Never synchronise on Java boxed primitives

In this article I will explain another dangerous pitfall related to the interning mechanism in Java. I explained what interning is and some of the dangers associated with it in my previous two posts about strings and boxed primitives, if you want to know more please check them out.
The pitfall we are going to analyse in this article involves Java immutability, boxed primitives and threads. A mix that can sometimes be quite explosive.

Immutability in Java

Many Java classes like Integer and Long are immutable. A class is immutable if we cannot change its value after we have instantiated it.

Integer value = 10;

The Integer class is immutable, its value cannot be changed.
So what happens when we do this?

value++;


We just incremented the value by one, so it has changed, right?
No, when this java code becomes byte code, the statement above is pretty much the same as this:

value = new Integer(value + 1);

Since Integer is immutable, as soon as we change its value a new Integer instance with the new value is created and assigned to value. This is immutability and it works for String, Boolean, Long, Double, BigInteger and many other classes.

Boxed primitives

Boxed primitives can be really useful, and they can be very tricky. We use them to represent numeric values in an object oriented way. They are called boxed primitives, or wrapped primitives, because they wrap a primitive Java type such as int and long inside a class.

Threads

In a multi-thread system we often need to synchronize portions of the code to make sure that no thread except one operates in a critical section, or on some object.

Where it all goes wrong

Consider the following code where we have an Integer value that can be incremented by one thread and decremented by another thread


private Integer value = 0;
...
// Thread #1
synchronized(value) {
  ...				
  value++;
  ...
}
...
...
// Thread #2
synchronized(value) {
  ...				
  value--;
  ...
}

The synchronized block works by acquiring the lock of the value object, but value is an immutable auto boxed primitive, therefore the instance it points to will no longer be the locked instance after the increment.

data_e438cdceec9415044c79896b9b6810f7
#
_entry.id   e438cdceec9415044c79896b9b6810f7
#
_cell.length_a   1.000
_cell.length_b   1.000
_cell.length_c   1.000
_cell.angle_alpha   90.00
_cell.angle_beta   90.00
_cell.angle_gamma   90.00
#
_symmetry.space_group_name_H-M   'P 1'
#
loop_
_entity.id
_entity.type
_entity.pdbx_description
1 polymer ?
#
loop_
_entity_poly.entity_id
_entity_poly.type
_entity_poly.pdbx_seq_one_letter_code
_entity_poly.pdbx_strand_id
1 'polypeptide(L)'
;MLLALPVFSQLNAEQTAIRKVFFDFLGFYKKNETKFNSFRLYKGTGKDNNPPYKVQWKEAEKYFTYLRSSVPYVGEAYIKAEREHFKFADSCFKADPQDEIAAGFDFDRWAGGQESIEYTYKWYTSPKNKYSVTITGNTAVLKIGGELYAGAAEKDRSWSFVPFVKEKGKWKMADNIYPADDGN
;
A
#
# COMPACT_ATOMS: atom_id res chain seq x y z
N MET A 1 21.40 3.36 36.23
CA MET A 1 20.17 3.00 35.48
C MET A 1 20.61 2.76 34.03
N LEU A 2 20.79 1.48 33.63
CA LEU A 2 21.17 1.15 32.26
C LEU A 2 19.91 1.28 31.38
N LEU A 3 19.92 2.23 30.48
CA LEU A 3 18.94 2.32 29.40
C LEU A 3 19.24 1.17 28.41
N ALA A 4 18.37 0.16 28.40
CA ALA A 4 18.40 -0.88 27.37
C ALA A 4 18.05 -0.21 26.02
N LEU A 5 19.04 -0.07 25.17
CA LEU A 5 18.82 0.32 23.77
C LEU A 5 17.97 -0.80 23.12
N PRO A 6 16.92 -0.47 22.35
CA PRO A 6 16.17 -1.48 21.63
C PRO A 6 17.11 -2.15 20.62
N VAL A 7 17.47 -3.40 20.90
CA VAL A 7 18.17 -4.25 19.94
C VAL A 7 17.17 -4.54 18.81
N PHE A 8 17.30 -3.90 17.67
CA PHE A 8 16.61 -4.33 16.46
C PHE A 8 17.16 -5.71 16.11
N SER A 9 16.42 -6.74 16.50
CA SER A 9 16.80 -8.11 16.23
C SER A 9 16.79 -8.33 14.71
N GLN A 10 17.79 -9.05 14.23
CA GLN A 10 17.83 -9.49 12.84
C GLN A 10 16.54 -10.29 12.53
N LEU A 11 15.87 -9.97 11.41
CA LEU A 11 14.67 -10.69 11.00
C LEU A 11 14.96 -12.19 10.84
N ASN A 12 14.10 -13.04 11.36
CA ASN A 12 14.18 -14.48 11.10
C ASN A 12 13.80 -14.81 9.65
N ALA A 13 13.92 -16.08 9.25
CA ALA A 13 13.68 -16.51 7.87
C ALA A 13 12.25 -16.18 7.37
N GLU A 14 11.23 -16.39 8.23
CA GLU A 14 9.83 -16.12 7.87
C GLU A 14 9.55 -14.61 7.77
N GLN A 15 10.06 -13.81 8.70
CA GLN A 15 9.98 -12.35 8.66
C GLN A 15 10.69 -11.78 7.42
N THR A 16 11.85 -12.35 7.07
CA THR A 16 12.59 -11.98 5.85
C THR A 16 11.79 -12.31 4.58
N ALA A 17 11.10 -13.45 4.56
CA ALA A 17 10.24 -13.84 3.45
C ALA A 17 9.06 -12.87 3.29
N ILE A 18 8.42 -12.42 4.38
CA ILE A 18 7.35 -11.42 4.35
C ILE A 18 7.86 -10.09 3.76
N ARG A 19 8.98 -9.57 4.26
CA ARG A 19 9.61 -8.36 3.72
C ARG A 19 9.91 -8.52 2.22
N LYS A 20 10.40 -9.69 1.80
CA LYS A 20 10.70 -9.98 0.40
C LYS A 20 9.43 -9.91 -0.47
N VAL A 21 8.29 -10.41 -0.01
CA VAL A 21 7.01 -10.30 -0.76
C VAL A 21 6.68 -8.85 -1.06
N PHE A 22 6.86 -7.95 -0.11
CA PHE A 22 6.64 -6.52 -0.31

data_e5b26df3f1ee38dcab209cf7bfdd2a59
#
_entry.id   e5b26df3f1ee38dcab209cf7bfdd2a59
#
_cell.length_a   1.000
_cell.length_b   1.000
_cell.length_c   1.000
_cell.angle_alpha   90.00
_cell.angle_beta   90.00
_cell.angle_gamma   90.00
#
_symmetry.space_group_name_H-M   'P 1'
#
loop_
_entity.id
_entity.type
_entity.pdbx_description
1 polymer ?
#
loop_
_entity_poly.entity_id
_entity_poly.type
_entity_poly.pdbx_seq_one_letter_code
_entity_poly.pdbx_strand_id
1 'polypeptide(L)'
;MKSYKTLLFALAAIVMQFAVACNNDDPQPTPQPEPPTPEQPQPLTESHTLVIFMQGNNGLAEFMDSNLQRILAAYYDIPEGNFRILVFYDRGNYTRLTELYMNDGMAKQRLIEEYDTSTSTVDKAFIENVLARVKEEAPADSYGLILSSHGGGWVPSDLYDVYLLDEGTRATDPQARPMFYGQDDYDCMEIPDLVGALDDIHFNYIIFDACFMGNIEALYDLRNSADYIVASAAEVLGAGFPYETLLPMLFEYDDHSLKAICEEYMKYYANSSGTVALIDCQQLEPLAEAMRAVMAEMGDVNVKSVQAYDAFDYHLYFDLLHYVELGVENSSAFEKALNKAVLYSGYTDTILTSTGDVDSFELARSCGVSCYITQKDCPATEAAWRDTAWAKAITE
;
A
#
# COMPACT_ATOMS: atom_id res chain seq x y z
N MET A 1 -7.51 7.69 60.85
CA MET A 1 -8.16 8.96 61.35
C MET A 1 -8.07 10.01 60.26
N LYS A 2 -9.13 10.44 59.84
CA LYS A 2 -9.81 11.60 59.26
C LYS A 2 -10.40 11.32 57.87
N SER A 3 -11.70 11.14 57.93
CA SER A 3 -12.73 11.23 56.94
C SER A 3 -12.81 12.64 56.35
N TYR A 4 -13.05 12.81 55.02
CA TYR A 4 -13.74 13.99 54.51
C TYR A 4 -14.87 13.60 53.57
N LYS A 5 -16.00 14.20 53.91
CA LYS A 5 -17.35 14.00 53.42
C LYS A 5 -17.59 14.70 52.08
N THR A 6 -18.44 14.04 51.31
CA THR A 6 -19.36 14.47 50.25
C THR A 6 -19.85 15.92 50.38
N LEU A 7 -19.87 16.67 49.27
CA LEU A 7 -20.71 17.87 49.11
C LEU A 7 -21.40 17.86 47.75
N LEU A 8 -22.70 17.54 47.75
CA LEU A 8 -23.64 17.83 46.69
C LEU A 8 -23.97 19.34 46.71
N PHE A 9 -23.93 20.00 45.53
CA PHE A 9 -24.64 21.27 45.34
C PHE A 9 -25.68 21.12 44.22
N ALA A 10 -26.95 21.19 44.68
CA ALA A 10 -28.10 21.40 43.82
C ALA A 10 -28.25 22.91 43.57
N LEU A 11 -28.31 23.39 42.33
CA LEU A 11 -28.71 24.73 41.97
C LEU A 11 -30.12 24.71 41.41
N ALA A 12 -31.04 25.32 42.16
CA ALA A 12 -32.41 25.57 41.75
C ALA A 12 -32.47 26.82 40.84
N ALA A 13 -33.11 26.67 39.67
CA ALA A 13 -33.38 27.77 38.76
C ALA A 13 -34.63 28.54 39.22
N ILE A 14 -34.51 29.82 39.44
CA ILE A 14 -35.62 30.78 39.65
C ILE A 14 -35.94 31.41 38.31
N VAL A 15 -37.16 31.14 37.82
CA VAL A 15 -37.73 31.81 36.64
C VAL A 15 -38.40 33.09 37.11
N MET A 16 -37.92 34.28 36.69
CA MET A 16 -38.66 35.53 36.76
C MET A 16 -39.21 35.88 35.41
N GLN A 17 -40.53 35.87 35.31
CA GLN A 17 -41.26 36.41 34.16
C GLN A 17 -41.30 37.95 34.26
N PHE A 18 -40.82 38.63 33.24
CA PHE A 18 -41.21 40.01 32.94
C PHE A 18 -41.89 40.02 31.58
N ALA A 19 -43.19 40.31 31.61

The following code is equivalent to the snippet above, however it immediately looks a lot more scary

private Integer value = 0;
...
// Thread #1
synchronized(value) {
  ...				
  value = new Integer(value+1);
  ...
}
...
...
// Thread #2
synchronized(value) {
  ...				
  value = new Integer(value-1;
  ...
}

Conclusion

I hope this article was clear enough, and thank you for reading it. Please let me know in the comments what you think about this. I do not have much to add at this point except, be careful what you synchronise on.

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Comments

  1. Hi FRANCESCO RIGONI,
    Thanks for the explanation, it is really clear.
    I was taking some tests here and I faced I different situation but, in the same context and I couldn’t understand that.

    Look this:

    
    private long startTime = System.currentTimeMillis();
    private Integer valueA = 0;
    private Integer valueB = 0;
    ...
    //thread 1
    synchronized(valueA) {
      ...				
      Thread.sleep(1000);
      valueA++;
      System.out.println(System.currentTimeMillis() - startTime);
      ...
    }
    //thread 2
    synchronized(valueB) {
      ...				
      Thread.sleep(1000);
      valueB++
      System.out.println(System.currentTimeMillis() - startTime);
      ...
    }
    

    The last printed value will always be more than 2 seconds.

    What happens here is that they are sharing the same locker, it is like they are using a kind of *Integer Autoboxing* as locker. If I change one of the “value” to use a Long, it will work.

    1. Hi Willian, thanks for your comment. That is interesting, I think what is happening here is that the JVM interns the 0 value and so every time you use it you get the same instance. That happens because it is used as a literal. I believe your issue can be fixed also by doing Integer valueA = new Integer(0);. I wrote another post about this: https://thecodebutchery.com/2013/02/25/java-long-and-integer-objects-interning-and-comparison-methods/
      Can you try that and let me know?

      1. Hi Francesco, thanks for your reply.
        Your idea fix it.

        After that, I decided to have one more try on the problem and I figure out what was happening.
        My lockers were using the same immutable variable “Integer a = -1” and “Integer b = -1”. If I change one of the variables to start with -2, it will works.

        I am not sure but, if that will happen between two different classes, the problem to synchronize boxed primitives it will be even worse. Can you imagine a API with this lock and your system using this API with the same lock?

        Thanks for your attention!

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